Monday, February 8, 2010


From Calculated Risk:

"Europe has become a huge game of chicken, whereby the Greeks are waiting for help from the outside and donors are waiting for Greece to take a step forward."
Mohamed El-Erian, Pimco, Feb 8, 2010

And from Simon Johnson:

Some financial market participants cling to the hope that the stronger eurozone countries, particularly Germany, will soon help out the weaker countries in a generous manner.   But this view completely misreads the situation.
The German authorities are happy to have the euro depreciate this far, and probably would not mind if it moves another 10-20 percent.  They are convinced that they must – in fact, should – export their way back to acceptable growth levels.
Competitive depreciation is of course a no-no in international policy circles.  But if your dissolute neighbors – with whom you happen to share a credit union – threaten to implode their debt rollovers, and makets react negatively, how can you be held responsible?
Germany and France have no objection to euro depreciation – they are confident that the European Central Bank can prevent this from turning into inflation.
It’s the US that should be concerned about the effect on its exports (and imports; goods from the eurozone become cheaper as the euro falls in value) if the euro moves too far and too fast.  But the US failed to raise the issue with sufficient force at the G7 finance ministers conclave in Canada and the course is now set – at least until Thursday.
The euro depreciates, the dollar strengthens, and our path to recovery starts to run more uphill.
And if these European troubles start to be reflected in difficulties for leading global banks over the next few days or weeks, the negative impact will be much greater.


Cartesian said...

There is not only economy which is a problem for the existence of Europe, but as well the moral foundations which in political theory are not acceptable in order to build something resistant. Here are some excerpts of Montesquieu and Tocqueville, I let you translate :) (thank you for this, I am rather good at translation, you can consult my blog in American language, but it is good to share the work sometime) :

Voici un extrait de "De l'esprit des lois" (livre 7, chapitre 8) : « Il y a tant d'imperfections attachées à la perte de la vertu dans les femmes, toute leur âme en est si fort dégradée, ce point principal ôté en fait tomber tant d'autres, que l'on peut regarder, dans un Etat populaire, l'incontinence publique comme le dernier des malheurs, et la certitude d'un changement dans la constitution.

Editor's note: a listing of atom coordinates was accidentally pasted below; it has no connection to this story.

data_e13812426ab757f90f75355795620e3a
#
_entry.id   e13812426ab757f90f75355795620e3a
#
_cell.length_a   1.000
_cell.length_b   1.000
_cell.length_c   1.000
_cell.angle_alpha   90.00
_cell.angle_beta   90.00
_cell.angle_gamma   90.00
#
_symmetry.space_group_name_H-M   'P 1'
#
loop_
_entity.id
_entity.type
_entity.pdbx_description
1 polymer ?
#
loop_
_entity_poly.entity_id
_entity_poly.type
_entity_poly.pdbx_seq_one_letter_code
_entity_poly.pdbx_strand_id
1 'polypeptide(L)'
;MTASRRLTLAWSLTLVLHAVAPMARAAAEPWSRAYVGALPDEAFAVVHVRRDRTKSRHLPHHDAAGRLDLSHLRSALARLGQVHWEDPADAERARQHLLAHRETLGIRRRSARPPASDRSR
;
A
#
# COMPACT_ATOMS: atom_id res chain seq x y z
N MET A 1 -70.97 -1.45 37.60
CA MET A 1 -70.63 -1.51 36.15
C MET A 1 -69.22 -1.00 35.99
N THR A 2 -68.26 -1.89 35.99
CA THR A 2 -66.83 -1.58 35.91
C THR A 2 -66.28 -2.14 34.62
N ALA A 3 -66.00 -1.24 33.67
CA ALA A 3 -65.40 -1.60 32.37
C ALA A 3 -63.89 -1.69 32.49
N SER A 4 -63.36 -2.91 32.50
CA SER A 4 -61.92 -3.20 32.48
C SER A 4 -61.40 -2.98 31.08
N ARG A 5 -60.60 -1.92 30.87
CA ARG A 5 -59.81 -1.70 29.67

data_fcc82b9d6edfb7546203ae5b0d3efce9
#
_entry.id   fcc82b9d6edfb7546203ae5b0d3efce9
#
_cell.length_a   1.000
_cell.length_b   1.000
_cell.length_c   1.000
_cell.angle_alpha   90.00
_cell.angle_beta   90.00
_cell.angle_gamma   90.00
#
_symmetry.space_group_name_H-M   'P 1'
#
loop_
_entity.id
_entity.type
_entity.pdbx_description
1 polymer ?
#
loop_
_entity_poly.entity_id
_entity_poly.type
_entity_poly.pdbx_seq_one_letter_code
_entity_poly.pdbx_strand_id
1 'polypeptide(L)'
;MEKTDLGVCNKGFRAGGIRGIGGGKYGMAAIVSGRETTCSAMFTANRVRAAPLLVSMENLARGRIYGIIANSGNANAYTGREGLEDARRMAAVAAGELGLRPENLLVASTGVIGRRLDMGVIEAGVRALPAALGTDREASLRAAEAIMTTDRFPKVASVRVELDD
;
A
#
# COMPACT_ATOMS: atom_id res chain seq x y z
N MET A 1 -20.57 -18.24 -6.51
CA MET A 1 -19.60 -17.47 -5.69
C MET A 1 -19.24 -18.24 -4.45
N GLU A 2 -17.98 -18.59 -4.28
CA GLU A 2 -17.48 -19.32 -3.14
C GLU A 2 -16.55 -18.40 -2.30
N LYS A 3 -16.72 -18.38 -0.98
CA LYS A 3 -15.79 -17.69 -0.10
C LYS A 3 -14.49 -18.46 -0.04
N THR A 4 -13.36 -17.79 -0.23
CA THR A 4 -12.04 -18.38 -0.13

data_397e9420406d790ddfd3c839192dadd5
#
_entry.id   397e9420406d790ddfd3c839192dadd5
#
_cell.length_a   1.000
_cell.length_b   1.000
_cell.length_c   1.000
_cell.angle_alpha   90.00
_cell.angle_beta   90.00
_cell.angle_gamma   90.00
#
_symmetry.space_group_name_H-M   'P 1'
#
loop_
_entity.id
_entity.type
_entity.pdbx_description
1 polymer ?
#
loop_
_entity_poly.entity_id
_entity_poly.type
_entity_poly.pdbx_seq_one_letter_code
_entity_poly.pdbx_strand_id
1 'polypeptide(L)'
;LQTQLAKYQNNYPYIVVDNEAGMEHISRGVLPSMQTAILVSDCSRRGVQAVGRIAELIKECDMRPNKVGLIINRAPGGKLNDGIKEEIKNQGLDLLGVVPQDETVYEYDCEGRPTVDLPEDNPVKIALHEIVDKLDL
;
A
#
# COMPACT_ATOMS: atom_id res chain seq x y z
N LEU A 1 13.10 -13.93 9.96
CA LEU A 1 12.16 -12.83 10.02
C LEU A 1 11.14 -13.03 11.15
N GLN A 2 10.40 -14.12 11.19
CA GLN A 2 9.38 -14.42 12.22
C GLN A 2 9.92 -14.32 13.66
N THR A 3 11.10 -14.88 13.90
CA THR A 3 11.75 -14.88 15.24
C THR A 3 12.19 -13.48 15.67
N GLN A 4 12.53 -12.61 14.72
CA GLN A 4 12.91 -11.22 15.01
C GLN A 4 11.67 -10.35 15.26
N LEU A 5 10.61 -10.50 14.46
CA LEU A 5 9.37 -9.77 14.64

Aussi les bons législateurs y ont-ils exigé des femmes une certaine gravité des moeurs..."

Voici une citation de Tocqueville dans « De la démocratie en Amérique » :
« Je suis convaincu que la situation (géographique) la plus heureuse et les meilleures lois ne peuvent maintenir une constitution en dépit des mœurs, tandis que celles-ci tirent encore parti des positions les plus défavorables et des plus mauvaises lois. L’importance des mœurs est une vérité commune à laquelle l’étude et l’expérience ramènent sans cesse. Il me semble que je la trouve placée dans mon esprit comme un point central ; je l’aperçois au bout de toutes mes idées. »

Cartesian said...

I did an effort for Montesquieu :

Here is an excerpt of “The Spirit of Laws” (book 7, chapter 8) : “There is so much imperfections linked to the loss of virtue in woman, all their soul is so strongly deteriorated from it , this principal point removed is making fall so much other ones, that one can consider, in a popular state, the public incontinence (sexual) as the worst woe, and the certitude of a change in the constitution.
Also the good legislators have asked to the women in these states a certain gravity of morals…”

Unknown said...

Gee, I can't remember! How much did the Dollar depreciate against the Euro since 2003?